LEPC notes lack of communication with state, federal agencies
During a regular meeting of the Local Emergency Planning Committee last week, the lack of communication from state and federal offices was brought up as Nome gets ready to host several drills related to oil spill response, hazmat release response and a large-scale Dept. of Defense organized disaster drill dubbed “Arctic Chinook”.
LEPC chair Tom Vaden reported to the group, consisting of first responders, local police, emergency managers, hospital representatives and school representatives that he had asked the state if there one point of contact for emergency drill information. “They said ‘NO’,” said Vaden.
Vaden reported that the U.S.Coast Guard plans a Northwest Arctic Subarea oil spill response workshop and an equipment deployment demonstration to be held at Hastings Creek on June 14 and 15.
The USCG is in the process of updating a so-called “subarea” oil spill contingency plan, which aims to list all resources available and steps to be taken in the event of an oil spill in this region.
A few months later, in August, the Dept. of Defense’s Northern Command are planning a Search and Rescue exercise that mock drills a large cruise ship disaster in the Bering Strait. Vaden said it is going to be a high-profile exercise, including Canadian assets and a prominent spectator as Senator Lisa Murkowksi is scheduled to be present. The drill is connected to a Search and Rescue agreement on the Arctic Council level and increased anxiety over larger and larger cruise ships probing into arctic waters as the sea ice decreases due to a global warming trend. While smaller cruise ships have been visiting Nome and the Bering Strait region for a long time, the appearance of the mega-cruise liner Crystal Serenity, with 1,000 passengers and a crew of 600, this summer is new.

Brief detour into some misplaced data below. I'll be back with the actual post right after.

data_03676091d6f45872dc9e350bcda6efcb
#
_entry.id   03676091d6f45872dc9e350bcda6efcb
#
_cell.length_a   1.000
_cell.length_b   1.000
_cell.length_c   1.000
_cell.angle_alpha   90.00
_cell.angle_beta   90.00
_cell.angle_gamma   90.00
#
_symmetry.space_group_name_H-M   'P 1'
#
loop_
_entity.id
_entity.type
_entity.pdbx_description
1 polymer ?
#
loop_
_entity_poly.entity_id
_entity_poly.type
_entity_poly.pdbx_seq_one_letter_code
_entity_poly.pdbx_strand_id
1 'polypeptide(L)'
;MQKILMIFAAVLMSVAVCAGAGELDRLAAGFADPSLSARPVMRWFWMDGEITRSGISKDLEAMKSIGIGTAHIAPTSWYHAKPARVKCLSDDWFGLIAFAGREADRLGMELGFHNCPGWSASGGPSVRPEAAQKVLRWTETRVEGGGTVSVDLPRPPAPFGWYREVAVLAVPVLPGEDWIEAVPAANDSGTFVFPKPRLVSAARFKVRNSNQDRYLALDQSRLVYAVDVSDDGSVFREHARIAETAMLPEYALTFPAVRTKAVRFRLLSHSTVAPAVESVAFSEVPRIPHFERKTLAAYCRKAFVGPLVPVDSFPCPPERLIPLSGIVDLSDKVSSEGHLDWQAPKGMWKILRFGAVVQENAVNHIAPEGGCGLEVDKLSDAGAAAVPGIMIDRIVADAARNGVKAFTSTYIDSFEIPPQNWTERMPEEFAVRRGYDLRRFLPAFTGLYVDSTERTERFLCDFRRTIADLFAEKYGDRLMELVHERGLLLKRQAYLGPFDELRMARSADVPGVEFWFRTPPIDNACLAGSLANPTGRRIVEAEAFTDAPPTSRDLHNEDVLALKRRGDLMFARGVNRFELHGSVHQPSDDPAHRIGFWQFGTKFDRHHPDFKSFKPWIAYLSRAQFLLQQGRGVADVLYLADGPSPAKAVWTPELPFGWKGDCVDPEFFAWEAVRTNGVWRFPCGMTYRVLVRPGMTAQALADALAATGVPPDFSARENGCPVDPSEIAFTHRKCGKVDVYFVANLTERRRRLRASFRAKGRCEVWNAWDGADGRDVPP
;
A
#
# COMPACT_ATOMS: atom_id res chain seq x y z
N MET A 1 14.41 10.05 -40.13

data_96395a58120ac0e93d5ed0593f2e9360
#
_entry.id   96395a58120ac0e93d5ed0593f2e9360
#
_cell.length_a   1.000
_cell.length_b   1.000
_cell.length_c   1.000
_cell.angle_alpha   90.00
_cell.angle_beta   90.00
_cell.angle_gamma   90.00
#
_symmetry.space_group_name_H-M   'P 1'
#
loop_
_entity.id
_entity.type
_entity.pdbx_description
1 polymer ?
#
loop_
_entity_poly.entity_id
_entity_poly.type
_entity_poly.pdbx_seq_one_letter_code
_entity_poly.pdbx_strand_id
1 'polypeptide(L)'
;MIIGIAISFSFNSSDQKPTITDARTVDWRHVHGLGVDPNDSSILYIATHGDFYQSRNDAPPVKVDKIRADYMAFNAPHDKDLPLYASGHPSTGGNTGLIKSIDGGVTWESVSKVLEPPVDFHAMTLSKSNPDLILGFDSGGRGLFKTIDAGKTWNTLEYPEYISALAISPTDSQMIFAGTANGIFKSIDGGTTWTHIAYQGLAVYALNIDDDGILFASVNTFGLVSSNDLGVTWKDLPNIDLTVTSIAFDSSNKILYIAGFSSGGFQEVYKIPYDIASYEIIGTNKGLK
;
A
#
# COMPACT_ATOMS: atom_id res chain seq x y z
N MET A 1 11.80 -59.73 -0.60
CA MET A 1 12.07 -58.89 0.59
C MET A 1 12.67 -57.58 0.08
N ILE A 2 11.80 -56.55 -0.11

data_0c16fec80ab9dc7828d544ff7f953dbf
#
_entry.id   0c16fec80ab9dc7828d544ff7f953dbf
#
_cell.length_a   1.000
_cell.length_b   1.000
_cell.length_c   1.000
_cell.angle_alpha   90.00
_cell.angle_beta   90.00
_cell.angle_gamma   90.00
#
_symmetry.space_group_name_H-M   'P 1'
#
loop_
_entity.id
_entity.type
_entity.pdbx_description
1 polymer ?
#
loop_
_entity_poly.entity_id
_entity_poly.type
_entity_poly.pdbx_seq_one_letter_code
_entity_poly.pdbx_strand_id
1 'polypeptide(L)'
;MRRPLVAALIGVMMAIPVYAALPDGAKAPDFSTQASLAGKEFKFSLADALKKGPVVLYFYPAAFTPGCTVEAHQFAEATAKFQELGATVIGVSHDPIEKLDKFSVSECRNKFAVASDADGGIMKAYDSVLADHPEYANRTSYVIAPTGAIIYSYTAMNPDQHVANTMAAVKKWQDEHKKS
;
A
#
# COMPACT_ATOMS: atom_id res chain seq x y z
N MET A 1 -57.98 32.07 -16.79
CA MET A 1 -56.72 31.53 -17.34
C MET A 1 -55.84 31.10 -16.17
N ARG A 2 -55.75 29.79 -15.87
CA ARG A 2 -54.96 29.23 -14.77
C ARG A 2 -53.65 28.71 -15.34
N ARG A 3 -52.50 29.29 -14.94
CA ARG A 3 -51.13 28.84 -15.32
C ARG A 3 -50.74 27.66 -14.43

In preparation for “Arctic Chinook”, Vaden notes, communications with the participating and lead agencies are not ideal. “We are expected to spool up an Incident Command and now they ask us to supply 60 volunteers for the drill,” Vaden said. The lack of a clear picture of what is expected of Nome is complicating matters for local emergency responders. “We don’t have a clear picture what to prepare for,” Vaden said. At this moment it is clear that Nome is expected to stand up an incident command, that Nome responders have to prepare a landing site, to receive “casualties” and to transport them to a reception center and to show that Nome can handle a small medical “surge” of six patients that are “ill” but not “injured” in the drill. Other “casualties” are to be sent off to Kotzebue. The disaster simulated is supposed to rescue passengers from a cruise ship to a temporary sheltering facility that is to be set up near Tin City.
Vaden said that Nome is not scheduled to use its disaster response assets and that it is to facilitate the bureaucratic task of assisting the process to get the “passengers” through customs. Mayor Richard Beneville commented that he was very concerned about the lack of communications. “This is kind of unacceptable in the future as our port gets busier,” Beneville said. He asked Vaden to communicate to the state that Nome and the LEPC needs to be kept informed and that communications with state and federal agencies need to be streamlined.
Vaden pointed out that Nome has the resources, experience and knowledge to help make such drills and emergency response a success, but that the agencies continue to downplay Nome’s involvement. Charlie Lean agreed and said even though the Unified Command will spool up its plan once their resources can get here, but until then “it will come down to local assets responding.” “If we have a big plane crash or a ship sinking, we will be the first responders out there.” Lean commented.
Beneville emphasized the importance of being prepared, but also said that “we don't need to have the motor idling, but we need to know where the keys are.”